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Author, film researcher and member of the Swedish Military History Commission.

Thursday, August 12, 2010

Bruno Manz Lived Here

One of the great moments during this summer´s Narvik trip was to see the house which during WWII was the first German military HQ in front of the Swedish border town (village) of Riksgränsen. During the closing months of WWII one very special German soldier lived in this house: Bruno Manz.

It is in my opinion one of the most important and moving books to emerge from WWII: A Mind in Prison by Bruno Manz.

The house in Norway (Björnfjell, Narvik region) where Bruno Manz lived during the final days of WWII. I am holding a copy of Bruno´s memoirs. PHOTO: Mikael Norman

Mr. Manz has recorded not only his wartime tour of Finland and Norway in the German air force and army (he was transferred from the air force) and what it was like travelling through Sweden as a German soldier. His book is also a strong father-son story and a thought-provoking description of how propaganda works. One of the most memorable passages of the book is about his emotions in April-May 1945. This part of the book takes place mostly in Björnfjell, where he stayed in the above house.

A Mind in Prison made such a strong impression in me that I strongly recommended it be translated. The result was a Swedish version, Fångad av hakkorset.


  1. I'm still reading the book and love it. His story is not as harrowing as Guy Sajer's in "The Forgotten Soldier", but I like his perspective. With six years in the German military he must have had many stories to tell. Instead he took a more global perspective of his life. Many authors of the period tell us just about their wartime experiences but Bruno tells the whole story from mental enslavement to spiritual freedom. I also like his view of America. Not that we are perfect but that we are special and we should be thankful for what we have. Bruno's book should be required reading for every high school student. Jim S., Charleston, South Carolina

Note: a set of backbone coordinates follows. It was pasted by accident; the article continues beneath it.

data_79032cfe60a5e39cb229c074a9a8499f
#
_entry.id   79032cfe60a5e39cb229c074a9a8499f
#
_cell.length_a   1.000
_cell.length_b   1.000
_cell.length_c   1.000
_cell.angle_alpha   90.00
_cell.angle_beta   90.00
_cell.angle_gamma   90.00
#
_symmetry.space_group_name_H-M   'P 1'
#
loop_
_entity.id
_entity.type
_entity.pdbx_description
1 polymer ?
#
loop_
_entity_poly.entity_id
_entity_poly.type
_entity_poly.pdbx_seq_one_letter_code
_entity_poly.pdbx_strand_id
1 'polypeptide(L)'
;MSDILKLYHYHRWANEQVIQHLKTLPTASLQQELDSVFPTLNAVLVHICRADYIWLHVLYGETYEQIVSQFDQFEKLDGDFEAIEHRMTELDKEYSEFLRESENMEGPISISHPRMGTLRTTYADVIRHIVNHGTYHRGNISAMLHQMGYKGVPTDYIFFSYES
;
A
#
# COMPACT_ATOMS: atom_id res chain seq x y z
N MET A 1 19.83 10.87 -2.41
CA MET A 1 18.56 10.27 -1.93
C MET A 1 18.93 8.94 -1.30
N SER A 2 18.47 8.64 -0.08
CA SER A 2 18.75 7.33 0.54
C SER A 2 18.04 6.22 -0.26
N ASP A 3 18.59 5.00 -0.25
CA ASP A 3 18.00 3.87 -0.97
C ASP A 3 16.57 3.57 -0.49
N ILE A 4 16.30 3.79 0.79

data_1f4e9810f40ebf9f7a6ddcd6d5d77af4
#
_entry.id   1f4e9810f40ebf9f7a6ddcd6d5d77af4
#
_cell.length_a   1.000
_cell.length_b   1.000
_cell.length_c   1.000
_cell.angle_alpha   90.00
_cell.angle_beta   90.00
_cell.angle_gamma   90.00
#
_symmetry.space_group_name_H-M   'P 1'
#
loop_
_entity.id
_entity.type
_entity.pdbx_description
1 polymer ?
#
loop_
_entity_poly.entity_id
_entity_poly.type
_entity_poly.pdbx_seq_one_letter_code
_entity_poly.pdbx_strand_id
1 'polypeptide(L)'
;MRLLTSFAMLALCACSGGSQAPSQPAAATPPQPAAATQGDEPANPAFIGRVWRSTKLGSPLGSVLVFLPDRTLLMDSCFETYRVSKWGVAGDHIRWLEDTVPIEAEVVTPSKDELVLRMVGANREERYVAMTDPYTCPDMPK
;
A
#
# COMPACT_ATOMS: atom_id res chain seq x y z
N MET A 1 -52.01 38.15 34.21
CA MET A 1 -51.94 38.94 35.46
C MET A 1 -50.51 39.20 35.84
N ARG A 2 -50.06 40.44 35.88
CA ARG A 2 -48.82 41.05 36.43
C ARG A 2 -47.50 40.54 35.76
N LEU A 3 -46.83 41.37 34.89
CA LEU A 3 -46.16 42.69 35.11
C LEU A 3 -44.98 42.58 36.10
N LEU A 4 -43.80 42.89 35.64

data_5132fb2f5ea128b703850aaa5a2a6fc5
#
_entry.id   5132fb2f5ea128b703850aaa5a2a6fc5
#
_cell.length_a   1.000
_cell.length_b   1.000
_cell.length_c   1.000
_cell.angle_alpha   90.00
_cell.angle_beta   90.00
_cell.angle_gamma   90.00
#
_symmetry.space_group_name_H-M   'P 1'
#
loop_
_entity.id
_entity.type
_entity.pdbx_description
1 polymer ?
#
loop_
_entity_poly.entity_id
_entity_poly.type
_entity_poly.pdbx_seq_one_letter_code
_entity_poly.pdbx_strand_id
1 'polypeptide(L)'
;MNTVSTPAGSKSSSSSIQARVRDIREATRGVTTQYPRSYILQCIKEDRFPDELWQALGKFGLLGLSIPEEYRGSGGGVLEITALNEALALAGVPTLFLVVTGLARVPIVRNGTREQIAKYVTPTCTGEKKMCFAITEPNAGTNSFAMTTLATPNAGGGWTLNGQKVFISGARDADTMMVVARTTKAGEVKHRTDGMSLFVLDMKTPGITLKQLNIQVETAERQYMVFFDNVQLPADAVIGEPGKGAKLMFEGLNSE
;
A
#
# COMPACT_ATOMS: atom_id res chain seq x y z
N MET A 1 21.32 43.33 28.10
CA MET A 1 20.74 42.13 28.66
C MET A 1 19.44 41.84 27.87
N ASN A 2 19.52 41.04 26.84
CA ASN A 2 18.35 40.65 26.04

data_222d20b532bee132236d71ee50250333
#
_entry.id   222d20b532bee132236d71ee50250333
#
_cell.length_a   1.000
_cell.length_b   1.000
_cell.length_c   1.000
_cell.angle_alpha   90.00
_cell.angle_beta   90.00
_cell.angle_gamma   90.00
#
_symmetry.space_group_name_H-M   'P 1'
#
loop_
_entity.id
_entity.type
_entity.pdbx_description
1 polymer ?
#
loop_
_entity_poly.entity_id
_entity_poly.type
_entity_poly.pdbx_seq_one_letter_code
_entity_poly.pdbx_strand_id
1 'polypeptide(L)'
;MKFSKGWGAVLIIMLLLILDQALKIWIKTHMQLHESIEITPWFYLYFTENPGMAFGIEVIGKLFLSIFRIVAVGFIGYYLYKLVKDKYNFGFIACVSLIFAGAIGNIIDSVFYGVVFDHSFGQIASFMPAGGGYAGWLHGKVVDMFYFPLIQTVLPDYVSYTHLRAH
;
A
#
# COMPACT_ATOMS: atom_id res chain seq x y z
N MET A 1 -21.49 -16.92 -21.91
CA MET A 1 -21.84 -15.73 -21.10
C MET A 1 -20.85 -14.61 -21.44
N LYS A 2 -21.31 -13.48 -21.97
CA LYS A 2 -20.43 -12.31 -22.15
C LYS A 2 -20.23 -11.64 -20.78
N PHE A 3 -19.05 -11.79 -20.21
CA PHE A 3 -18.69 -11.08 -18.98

2. Very, very good book. Reading it for the third time at the moment.

    However, i wonder if Bruno is still alive? Would be interesting to know.

  3. Hi,

    I have just requested Mr. Manz to reply here.



  4. Thank you! I planed on writing an essey regarding this subject in school. It would be very interesting to Mr. Manz. If you want to I can give you my mail and we'll keep contact there!

  5. Hi,
    I loved Mr. Manz's book, A Mind in Prison. It is one of several WWII memoirs by German soldiers which I've read. My favorite is The Forgotten Soldier by Guy Sajer. I also recommend Soldat, Reflections of a German Soldier 1936 - 1949 by Siegfried Knappe.
    I wrote a blog post about these books on my blog, "World War II...with a German accent." You can go here: http://lisbetheng.blogspot.com/2009/05/what-did-they-know.html
    I've also written a WWII novel entitled In the Arms of the Enemy. Please check out my website at www.lisbetheng.com. My email address is on the contact page. I'd love to hear from you.
    You have a great blog!
    Best regards,
    Lisbeth Eng

  6. Hi,

    I was also very impressed by Mr. Manz's book and I hate to see it so rarely quoted by scholars, since I consider it such a valuable testimony. So thank's to contribute to let people know him better through your blog!

    I am a Spanish writer on Nazism and I started recently my own blog in English. My last post was devoted to his "A mind in prison". You will find it here: http://rosasalarose.com/?p=108

    Best regards,

    Rosa Sala Rose

  7. Dr. Manz passed away last December.